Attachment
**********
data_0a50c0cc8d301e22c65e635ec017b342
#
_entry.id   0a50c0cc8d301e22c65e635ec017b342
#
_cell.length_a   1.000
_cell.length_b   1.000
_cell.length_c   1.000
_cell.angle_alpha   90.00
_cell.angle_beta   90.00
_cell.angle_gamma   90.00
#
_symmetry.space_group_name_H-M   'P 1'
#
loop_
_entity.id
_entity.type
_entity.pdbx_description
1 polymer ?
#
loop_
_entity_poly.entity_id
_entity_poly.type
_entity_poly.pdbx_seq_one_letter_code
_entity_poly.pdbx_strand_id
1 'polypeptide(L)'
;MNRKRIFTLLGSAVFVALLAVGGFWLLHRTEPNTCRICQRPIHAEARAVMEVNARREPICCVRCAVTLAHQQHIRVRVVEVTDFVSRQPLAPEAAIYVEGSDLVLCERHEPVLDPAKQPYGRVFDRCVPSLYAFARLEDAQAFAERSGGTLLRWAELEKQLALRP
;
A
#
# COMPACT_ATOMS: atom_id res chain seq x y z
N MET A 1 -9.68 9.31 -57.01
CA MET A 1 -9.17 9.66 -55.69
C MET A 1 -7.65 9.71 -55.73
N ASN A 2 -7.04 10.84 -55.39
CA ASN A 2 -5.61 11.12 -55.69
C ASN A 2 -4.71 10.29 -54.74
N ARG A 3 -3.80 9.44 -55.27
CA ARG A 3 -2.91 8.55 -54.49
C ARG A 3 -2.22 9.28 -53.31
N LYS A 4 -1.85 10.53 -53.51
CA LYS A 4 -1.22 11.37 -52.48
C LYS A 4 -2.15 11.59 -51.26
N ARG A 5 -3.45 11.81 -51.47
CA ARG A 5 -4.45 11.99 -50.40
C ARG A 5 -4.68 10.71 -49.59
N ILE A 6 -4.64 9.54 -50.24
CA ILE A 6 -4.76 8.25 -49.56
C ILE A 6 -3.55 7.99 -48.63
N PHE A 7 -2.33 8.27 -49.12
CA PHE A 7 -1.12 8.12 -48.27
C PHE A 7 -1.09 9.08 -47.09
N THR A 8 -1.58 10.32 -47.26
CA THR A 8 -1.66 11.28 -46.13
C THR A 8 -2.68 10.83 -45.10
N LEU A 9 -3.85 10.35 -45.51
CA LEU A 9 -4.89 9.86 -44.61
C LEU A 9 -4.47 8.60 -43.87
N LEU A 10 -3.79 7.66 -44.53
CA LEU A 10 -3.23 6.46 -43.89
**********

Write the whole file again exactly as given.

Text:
data_0a50c0cc8d301e22c65e635ec017b342
#
_entry.id   0a50c0cc8d301e22c65e635ec017b342
#
_cell.length_a   1.000
_cell.length_b   1.000
_cell.length_c   1.000
_cell.angle_alpha   90.00
_cell.angle_beta   90.00
_cell.angle_gamma   90.00
#
_symmetry.space_group_name_H-M   'P 1'
#
loop_
_entity.id
_entity.type
_entity.pdbx_description
1 polymer ?
#
loop_
_entity_poly.entity_id
_entity_poly.type
_entity_poly.pdbx_seq_one_letter_code
_entity_poly.pdbx_strand_id
1 'polypeptide(L)'
;MNRKRIFTLLGSAVFVALLAVGGFWLLHRTEPNTCRICQRPIHAEARAVMEVNARREPICCVRCAVTLAHQQHIRVRVVEVTDFVSRQPLAPEAAIYVEGSDLVLCERHEPVLDPAKQPYGRVFDRCVPSLYAFARLEDAQAFAERSGGTLLRWAELEKQLALRP
;
A
#
# COMPACT_ATOMS: atom_id res chain seq x y z
N MET A 1 -9.68 9.31 -57.01
CA MET A 1 -9.17 9.66 -55.69
C MET A 1 -7.65 9.71 -55.73
N ASN A 2 -7.04 10.84 -55.39
CA ASN A 2 -5.61 11.12 -55.69
C ASN A 2 -4.71 10.29 -54.74
N ARG A 3 -3.80 9.44 -55.27
CA ARG A 3 -2.91 8.55 -54.49
C ARG A 3 -2.22 9.28 -53.31
N LYS A 4 -1.85 10.53 -53.51
CA LYS A 4 -1.22 11.37 -52.48
C LYS A 4 -2.15 11.59 -51.26
N ARG A 5 -3.45 11.81 -51.47
CA ARG A 5 -4.45 11.99 -50.40
C ARG A 5 -4.68 10.71 -49.59
N ILE A 6 -4.64 9.54 -50.24
CA ILE A 6 -4.76 8.25 -49.56
C ILE A 6 -3.55 7.99 -48.63
N PHE A 7 -2.33 8.27 -49.12
CA PHE A 7 -1.12 8.12 -48.27
C PHE A 7 -1.09 9.08 -47.09
N THR A 8 -1.58 10.32 -47.26
CA THR A 8 -1.66 11.28 -46.13
C THR A 8 -2.68 10.83 -45.10
N LEU A 9 -3.85 10.35 -45.51
CA LEU A 9 -4.89 9.86 -44.61
C LEU A 9 -4.47 8.60 -43.87
N LEU A 10 -3.79 7.66 -44.53
CA LEU A 10 -3.23 6.46 -43.89